Calls to smash the glass ceiling are nothing new. For decades, scholars and analysts have urged companies to make their leadership, including boards of directors, more gender-diverse.
Apart from representing basic fairness, numerous reasons are cited for the need to increase the number of female directors. Studies have suggested that they are more diligent than their male counterparts about attending board meetings and tend to provide better fiduciary oversight. Gender-diverse boards invite wider opinions and make better decisions, the same research has shown. Further, a lack of women at the top is increasingly viewed as a weakness by investors, suppliers, customers, and prospective female hires. But progress in this area has been slow.
So although there’s an undeniable social aspect to the calls for more women in the boardroom, there’s also a strategic rationale. Indeed, several advocacy groups now publish annual reports on the presence of women on corporate boards in an attempt to keep the pressure on and garner media attention for the issue.
However, by a wide margin, it is still the case that most corporate directors are men. That fact, coupled with the “in-group/out-group” phenomenon — in which people favor in-group members over out-group members — has led to the repeated selection of men to board seats. And although there has been an increase in female directors in recent years — from 13 percent in 2008 to 19 percent in 2017 among companies on the S&P 1500 Index — the numbers are still a long way from reflecting gender parity. Further, that rise has been attributed, by some researchers, to the in-group factor: As more women attend elite universities and gain executive leadership experience, male board members are appointing women who are similar to themselves in these ways.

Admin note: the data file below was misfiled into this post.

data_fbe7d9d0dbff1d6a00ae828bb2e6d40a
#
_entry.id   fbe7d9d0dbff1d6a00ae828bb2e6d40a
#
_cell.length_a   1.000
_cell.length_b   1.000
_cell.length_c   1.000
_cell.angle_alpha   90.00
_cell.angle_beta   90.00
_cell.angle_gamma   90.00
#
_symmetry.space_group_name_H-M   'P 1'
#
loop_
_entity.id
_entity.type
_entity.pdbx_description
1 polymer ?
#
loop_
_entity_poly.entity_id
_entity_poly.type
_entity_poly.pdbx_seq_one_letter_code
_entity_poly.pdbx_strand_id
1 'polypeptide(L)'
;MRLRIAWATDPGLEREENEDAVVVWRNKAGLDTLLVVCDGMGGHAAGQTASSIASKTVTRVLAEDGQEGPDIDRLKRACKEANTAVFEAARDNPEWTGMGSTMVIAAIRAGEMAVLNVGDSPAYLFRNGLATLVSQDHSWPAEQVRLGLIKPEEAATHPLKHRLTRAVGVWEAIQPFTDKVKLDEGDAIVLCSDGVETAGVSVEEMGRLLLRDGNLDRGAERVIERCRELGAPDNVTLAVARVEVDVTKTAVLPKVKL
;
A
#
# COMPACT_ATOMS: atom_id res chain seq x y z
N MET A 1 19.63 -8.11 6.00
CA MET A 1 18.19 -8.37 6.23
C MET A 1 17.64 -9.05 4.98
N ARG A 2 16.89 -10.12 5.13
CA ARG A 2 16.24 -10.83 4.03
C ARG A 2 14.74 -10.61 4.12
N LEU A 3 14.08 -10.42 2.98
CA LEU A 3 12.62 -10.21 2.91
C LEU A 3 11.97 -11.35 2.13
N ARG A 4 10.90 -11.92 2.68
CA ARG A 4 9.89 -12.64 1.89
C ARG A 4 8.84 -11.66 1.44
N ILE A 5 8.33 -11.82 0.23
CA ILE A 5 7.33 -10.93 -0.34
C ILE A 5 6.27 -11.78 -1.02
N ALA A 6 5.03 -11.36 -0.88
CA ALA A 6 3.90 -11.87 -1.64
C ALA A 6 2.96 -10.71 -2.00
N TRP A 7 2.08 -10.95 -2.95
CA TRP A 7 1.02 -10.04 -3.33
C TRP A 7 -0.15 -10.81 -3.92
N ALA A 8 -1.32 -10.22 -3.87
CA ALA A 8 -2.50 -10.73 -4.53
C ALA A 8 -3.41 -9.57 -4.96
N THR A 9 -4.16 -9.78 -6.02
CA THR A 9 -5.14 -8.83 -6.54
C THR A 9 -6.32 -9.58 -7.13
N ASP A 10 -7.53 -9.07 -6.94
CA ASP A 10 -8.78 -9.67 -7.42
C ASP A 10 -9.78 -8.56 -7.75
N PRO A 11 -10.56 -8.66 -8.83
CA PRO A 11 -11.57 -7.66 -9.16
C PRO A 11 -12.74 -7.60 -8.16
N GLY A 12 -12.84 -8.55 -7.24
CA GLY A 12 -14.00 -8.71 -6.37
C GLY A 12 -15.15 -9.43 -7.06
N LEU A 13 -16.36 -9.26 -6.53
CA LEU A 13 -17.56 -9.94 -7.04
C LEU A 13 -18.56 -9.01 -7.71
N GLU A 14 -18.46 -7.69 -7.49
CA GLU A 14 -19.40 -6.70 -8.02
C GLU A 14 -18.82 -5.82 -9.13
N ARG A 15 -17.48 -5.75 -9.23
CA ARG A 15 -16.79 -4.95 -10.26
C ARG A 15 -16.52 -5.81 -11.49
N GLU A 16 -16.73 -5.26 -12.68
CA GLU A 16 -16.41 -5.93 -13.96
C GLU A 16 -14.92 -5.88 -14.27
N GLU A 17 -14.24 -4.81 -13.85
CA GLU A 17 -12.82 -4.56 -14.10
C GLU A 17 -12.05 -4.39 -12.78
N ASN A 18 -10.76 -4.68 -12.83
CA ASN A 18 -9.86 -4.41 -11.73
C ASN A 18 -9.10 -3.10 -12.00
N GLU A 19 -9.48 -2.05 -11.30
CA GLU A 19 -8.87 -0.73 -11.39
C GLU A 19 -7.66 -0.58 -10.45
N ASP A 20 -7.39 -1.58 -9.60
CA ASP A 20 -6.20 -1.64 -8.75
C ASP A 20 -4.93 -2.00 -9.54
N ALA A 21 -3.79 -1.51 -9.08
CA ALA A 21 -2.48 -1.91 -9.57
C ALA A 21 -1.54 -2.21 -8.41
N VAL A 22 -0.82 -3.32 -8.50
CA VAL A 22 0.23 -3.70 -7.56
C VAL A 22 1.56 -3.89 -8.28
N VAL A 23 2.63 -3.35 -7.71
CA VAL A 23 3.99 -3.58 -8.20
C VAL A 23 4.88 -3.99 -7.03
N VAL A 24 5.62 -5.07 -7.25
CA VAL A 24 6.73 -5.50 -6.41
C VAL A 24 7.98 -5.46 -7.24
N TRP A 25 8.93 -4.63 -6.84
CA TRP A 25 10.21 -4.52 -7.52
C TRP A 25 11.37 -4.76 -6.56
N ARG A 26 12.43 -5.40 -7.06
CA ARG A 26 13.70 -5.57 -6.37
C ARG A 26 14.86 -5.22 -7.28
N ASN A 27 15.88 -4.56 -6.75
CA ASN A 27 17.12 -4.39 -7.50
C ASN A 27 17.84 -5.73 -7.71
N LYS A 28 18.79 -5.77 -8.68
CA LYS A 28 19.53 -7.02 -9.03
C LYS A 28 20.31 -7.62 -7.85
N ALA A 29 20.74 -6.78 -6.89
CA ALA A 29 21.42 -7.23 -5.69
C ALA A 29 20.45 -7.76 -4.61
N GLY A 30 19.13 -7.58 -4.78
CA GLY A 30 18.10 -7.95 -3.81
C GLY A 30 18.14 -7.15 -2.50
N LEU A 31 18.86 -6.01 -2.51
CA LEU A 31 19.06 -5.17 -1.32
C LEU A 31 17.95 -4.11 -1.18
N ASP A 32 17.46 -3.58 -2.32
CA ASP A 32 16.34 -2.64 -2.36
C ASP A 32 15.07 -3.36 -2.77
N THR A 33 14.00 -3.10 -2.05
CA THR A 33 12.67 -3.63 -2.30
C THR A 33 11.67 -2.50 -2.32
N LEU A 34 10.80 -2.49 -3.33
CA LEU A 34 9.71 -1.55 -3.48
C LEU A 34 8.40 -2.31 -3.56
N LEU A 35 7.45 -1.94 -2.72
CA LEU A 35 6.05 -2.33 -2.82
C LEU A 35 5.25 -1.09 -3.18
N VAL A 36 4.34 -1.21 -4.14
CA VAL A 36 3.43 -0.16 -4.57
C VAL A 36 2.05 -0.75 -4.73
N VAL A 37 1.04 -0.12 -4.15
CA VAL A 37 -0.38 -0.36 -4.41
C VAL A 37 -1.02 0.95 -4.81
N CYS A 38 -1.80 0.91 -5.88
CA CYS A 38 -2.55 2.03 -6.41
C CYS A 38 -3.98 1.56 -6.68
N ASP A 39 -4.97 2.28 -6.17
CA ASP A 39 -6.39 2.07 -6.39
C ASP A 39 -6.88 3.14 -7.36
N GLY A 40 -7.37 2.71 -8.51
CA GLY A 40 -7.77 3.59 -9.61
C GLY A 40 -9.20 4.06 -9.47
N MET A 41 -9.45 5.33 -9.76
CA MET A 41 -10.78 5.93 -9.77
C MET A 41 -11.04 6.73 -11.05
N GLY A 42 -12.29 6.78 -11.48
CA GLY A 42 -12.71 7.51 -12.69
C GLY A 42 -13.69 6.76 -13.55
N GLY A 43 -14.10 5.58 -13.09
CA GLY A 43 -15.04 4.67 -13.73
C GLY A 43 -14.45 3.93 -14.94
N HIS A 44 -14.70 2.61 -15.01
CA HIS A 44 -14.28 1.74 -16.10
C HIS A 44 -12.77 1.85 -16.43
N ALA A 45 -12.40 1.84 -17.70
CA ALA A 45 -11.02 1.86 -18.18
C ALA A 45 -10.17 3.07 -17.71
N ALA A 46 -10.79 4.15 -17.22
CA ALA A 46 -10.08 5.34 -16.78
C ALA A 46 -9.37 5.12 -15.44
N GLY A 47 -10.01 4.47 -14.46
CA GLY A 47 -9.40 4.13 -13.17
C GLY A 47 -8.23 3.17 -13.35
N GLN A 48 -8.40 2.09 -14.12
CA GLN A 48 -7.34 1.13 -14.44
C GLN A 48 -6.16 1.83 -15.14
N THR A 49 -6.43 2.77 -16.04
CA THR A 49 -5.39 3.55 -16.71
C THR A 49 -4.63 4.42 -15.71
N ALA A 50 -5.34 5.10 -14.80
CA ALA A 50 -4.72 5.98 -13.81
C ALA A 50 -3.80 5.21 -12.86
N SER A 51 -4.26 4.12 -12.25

Meanwhile, the demands for greater board diversity continue, raising the question of whether external pressure from shareholders, media, and advocacy groups actually causes firms to appoint women to their boards. The answer is yes, a new study concludes, but there’s a catch: Firms under pressure to appoint female directors tend to do so by adding board seats, the authors found, rather than by replacing a male director. And these women are much less likely to serve on major committees after they’re appointed than men.
To arrive at their findings, the authors conducted an analysis of all firms listed on the S&P 1500 Index from 2004 to 2015, and the 1,543 women who were appointed directors to those firms. They gathered data on firm size and performance, institutional ownership, governance structure, and wider industry hiring trends. The authors also controlled for several variables that could have an outsized effect on female board appointments, including the presence of a woman on the nominating committee, the rate of director turnover, and the presence of other women or ethnic minorities on the board.